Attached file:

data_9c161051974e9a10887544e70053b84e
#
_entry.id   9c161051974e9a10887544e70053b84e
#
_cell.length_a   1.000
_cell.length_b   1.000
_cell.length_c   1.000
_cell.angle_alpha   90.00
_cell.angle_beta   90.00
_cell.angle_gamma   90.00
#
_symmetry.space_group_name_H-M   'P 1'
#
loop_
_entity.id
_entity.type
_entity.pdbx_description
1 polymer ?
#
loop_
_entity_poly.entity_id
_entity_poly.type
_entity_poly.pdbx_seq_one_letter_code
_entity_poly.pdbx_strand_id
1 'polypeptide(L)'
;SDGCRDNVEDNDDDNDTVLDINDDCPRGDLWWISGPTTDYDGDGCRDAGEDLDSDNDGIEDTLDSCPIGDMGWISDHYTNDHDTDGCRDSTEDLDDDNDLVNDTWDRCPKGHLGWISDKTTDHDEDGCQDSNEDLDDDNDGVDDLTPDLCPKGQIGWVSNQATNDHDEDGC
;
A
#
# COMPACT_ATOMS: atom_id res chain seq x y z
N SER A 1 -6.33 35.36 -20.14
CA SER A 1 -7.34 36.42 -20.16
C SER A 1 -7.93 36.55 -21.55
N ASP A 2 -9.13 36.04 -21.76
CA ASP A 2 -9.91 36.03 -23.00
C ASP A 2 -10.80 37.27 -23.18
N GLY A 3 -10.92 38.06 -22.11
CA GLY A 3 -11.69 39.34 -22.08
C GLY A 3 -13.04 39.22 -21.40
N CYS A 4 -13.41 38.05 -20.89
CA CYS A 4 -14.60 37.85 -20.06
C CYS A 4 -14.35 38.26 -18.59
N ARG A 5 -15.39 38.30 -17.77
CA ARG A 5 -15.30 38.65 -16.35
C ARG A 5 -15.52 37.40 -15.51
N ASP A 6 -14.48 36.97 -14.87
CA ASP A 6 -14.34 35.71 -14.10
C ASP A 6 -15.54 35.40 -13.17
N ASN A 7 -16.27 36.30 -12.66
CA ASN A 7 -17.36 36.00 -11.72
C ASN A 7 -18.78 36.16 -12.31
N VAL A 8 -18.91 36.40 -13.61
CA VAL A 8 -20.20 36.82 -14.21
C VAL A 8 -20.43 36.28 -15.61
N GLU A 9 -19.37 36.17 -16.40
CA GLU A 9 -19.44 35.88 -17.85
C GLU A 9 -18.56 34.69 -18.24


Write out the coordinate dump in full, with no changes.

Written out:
data_9c161051974e9a10887544e70053b84e
#
_entry.id   9c161051974e9a10887544e70053b84e
#
_cell.length_a   1.000
_cell.length_b   1.000
_cell.length_c   1.000
_cell.angle_alpha   90.00
_cell.angle_beta   90.00
_cell.angle_gamma   90.00
#
_symmetry.space_group_name_H-M   'P 1'
#
loop_
_entity.id
_entity.type
_entity.pdbx_description
1 polymer ?
#
loop_
_entity_poly.entity_id
_entity_poly.type
_entity_poly.pdbx_seq_one_letter_code
_entity_poly.pdbx_strand_id
1 'polypeptide(L)'
;SDGCRDNVEDNDDDNDTVLDINDDCPRGDLWWISGPTTDYDGDGCRDAGEDLDSDNDGIEDTLDSCPIGDMGWISDHYTNDHDTDGCRDSTEDLDDDNDLVNDTWDRCPKGHLGWISDKTTDHDEDGCQDSNEDLDDDNDGVDDLTPDLCPKGQIGWVSNQATNDHDEDGC
;
A
#
# COMPACT_ATOMS: atom_id res chain seq x y z
N SER A 1 -6.33 35.36 -20.14
CA SER A 1 -7.34 36.42 -20.16
C SER A 1 -7.93 36.55 -21.55
N ASP A 2 -9.13 36.04 -21.76
CA ASP A 2 -9.91 36.03 -23.00
C ASP A 2 -10.80 37.27 -23.18
N GLY A 3 -10.92 38.06 -22.11
CA GLY A 3 -11.69 39.34 -22.08
C GLY A 3 -13.04 39.22 -21.40
N CYS A 4 -13.41 38.05 -20.89
CA CYS A 4 -14.60 37.85 -20.06
C CYS A 4 -14.35 38.26 -18.59
N ARG A 5 -15.39 38.30 -17.77
CA ARG A 5 -15.30 38.65 -16.35
C ARG A 5 -15.52 37.40 -15.51
N ASP A 6 -14.48 36.97 -14.87
CA ASP A 6 -14.34 35.71 -14.10
C ASP A 6 -15.54 35.40 -13.17
N ASN A 7 -16.27 36.30 -12.66
CA ASN A 7 -17.36 36.00 -11.72
C ASN A 7 -18.78 36.16 -12.31
N VAL A 8 -18.91 36.40 -13.61
CA VAL A 8 -20.20 36.82 -14.21
C VAL A 8 -20.43 36.28 -15.61
N GLU A 9 -19.37 36.17 -16.40
CA GLU A 9 -19.44 35.88 -17.85
C GLU A 9 -18.56 34.69 -18.24